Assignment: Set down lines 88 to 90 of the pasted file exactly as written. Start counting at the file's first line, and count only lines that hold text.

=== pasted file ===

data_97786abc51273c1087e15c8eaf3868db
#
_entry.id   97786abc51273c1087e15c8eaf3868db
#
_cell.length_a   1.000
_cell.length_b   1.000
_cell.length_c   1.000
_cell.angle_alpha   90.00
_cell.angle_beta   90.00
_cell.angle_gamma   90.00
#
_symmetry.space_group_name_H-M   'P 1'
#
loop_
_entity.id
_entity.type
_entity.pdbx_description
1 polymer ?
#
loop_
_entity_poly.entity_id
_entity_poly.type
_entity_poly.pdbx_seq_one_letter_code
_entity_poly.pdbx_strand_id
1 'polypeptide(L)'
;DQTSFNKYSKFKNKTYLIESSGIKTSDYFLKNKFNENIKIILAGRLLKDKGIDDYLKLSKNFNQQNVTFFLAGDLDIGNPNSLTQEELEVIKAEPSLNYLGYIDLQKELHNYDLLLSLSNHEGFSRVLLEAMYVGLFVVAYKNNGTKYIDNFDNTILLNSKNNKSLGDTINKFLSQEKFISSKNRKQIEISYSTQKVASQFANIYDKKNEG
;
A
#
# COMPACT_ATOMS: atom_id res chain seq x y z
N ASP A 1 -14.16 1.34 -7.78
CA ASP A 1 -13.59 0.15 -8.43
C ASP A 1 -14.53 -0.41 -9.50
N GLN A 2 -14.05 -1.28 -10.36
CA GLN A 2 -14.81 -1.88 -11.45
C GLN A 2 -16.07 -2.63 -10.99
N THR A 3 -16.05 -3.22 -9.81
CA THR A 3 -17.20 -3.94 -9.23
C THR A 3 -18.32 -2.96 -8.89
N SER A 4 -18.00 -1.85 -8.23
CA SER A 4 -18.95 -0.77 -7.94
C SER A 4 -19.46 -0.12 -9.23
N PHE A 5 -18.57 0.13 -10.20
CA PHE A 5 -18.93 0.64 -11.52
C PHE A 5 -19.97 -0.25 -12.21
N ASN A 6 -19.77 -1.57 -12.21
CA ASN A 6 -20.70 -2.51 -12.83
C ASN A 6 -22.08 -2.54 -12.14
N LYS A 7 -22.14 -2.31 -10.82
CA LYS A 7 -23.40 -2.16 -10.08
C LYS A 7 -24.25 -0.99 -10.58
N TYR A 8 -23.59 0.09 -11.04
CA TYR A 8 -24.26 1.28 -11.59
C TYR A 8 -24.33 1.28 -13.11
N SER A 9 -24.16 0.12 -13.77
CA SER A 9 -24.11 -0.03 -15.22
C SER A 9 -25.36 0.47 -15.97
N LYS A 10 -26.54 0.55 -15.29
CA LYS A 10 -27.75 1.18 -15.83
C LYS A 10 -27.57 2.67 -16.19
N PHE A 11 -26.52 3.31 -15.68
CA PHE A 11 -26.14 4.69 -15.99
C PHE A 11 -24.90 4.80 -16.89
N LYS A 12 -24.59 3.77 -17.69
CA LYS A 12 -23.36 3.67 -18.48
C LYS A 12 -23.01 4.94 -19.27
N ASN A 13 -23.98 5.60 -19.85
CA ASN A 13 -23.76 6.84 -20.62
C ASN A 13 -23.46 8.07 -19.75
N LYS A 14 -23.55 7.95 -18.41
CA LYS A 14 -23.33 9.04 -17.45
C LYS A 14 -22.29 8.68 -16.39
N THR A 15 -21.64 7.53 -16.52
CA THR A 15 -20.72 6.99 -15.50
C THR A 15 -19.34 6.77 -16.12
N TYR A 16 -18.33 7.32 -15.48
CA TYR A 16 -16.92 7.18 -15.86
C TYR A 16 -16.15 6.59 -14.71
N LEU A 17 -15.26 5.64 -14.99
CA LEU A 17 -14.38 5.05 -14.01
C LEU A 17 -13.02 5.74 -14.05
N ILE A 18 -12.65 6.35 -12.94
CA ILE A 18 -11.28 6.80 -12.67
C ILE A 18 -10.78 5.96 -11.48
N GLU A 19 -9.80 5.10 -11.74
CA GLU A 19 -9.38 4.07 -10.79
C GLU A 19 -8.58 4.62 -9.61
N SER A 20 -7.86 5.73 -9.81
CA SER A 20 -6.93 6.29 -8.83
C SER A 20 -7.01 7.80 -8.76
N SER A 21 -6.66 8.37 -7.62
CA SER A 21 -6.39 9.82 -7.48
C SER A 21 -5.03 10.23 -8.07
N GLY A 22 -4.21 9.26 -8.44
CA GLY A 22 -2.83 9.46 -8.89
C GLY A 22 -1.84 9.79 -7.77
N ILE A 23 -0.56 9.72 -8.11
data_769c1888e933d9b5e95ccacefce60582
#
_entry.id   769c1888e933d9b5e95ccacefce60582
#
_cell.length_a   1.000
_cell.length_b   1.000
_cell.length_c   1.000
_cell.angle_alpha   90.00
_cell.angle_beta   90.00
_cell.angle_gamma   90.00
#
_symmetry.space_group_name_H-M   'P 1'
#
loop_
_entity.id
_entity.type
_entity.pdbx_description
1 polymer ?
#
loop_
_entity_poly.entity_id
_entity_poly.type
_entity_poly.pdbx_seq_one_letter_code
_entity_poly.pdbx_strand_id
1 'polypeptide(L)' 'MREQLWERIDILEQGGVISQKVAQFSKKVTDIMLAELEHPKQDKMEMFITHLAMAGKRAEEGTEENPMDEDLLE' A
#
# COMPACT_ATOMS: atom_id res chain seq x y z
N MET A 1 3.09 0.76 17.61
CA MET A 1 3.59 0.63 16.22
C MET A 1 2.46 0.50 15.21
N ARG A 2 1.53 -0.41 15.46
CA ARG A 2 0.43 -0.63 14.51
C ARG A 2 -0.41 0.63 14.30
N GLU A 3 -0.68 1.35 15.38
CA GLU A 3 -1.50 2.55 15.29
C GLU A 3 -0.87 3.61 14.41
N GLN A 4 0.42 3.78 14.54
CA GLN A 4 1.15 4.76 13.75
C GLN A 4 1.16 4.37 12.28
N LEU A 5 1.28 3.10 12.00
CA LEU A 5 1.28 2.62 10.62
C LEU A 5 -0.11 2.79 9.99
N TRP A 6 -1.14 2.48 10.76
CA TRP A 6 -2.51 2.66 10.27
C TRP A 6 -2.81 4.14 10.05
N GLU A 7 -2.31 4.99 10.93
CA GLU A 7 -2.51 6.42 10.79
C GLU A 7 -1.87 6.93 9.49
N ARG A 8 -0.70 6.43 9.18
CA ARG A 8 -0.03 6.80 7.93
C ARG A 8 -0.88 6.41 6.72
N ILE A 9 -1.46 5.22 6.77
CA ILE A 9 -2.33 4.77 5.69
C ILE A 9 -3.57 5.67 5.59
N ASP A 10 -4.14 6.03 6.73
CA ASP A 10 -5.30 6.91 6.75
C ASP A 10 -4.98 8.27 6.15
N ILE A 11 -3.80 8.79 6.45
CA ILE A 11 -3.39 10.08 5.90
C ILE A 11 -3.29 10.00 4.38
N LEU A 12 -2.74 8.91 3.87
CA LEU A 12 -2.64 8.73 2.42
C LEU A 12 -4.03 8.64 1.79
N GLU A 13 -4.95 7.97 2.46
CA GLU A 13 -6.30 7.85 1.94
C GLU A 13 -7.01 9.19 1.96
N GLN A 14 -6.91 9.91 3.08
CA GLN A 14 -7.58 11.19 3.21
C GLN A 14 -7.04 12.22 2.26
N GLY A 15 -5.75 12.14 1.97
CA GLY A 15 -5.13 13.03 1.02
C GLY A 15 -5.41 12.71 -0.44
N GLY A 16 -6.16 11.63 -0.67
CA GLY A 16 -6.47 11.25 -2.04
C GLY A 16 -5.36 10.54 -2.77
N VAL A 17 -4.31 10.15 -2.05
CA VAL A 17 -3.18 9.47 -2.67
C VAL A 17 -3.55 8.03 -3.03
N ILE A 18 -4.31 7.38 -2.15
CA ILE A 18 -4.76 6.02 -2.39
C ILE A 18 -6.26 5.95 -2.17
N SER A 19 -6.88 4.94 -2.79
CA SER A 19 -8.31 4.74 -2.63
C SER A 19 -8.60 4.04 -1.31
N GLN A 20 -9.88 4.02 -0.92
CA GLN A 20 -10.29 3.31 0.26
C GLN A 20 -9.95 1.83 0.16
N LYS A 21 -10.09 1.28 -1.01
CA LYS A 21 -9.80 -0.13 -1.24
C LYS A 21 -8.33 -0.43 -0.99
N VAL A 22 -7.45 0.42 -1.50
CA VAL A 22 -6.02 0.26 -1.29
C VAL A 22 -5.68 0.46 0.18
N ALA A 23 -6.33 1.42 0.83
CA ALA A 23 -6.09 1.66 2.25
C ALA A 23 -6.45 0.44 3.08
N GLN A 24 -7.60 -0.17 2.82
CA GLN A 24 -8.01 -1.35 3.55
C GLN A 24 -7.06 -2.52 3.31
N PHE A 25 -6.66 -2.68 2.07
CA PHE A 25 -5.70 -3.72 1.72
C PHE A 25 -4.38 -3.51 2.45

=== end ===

N SER A 20 -7.86 5.73 -9.81
CA SER A 20 -6.93 6.29 -8.83
C SER A 20 -7.01 7.80 -8.76